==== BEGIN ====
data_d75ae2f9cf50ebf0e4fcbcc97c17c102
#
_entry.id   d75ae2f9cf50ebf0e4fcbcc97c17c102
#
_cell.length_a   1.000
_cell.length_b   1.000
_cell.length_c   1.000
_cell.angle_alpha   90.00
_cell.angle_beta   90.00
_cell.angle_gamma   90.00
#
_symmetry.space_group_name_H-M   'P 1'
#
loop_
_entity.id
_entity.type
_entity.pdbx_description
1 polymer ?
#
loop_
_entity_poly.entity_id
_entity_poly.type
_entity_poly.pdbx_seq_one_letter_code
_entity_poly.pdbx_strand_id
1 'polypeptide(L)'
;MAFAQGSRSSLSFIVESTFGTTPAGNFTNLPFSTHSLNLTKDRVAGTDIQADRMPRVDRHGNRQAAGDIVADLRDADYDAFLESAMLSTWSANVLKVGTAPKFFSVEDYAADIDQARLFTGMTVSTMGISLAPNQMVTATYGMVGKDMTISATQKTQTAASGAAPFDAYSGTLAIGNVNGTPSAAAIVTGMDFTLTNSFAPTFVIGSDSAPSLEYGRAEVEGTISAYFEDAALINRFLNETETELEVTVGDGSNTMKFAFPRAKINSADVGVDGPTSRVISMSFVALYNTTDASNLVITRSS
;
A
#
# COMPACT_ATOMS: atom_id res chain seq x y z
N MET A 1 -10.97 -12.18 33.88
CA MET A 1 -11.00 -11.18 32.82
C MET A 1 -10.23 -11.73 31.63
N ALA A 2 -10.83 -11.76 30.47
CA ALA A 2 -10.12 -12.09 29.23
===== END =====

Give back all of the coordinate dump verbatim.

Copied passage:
data_d75ae2f9cf50ebf0e4fcbcc97c17c102
#
_entry.id   d75ae2f9cf50ebf0e4fcbcc97c17c102
#
_cell.length_a   1.000
_cell.length_b   1.000
_cell.length_c   1.000
_cell.angle_alpha   90.00
_cell.angle_beta   90.00
_cell.angle_gamma   90.00
#
_symmetry.space_group_name_H-M   'P 1'
#
loop_
_entity.id
_entity.type
_entity.pdbx_description
1 polymer ?
#
loop_
_entity_poly.entity_id
_entity_poly.type
_entity_poly.pdbx_seq_one_letter_code
_entity_poly.pdbx_strand_id
1 'polypeptide(L)'
;MAFAQGSRSSLSFIVESTFGTTPAGNFTNLPFSTHSLNLTKDRVAGTDIQADRMPRVDRHGNRQAAGDIVADLRDADYDAFLESAMLSTWSANVLKVGTAPKFFSVEDYAADIDQARLFTGMTVSTMGISLAPNQMVTATYGMVGKDMTISATQKTQTAASGAAPFDAYSGTLAIGNVNGTPSAAAIVTGMDFTLTNSFAPTFVIGSDSAPSLEYGRAEVEGTISAYFEDAALINRFLNETETELEVTVGDGSNTMKFAFPRAKINSADVGVDGPTSRVISMSFVALYNTTDASNLVITRSS
;
A
#
# COMPACT_ATOMS: atom_id res chain seq x y z
N MET A 1 -10.97 -12.18 33.88
CA MET A 1 -11.00 -11.18 32.82
C MET A 1 -10.23 -11.73 31.63
N ALA A 2 -10.83 -11.76 30.47
CA ALA A 2 -10.12 -12.09 29.23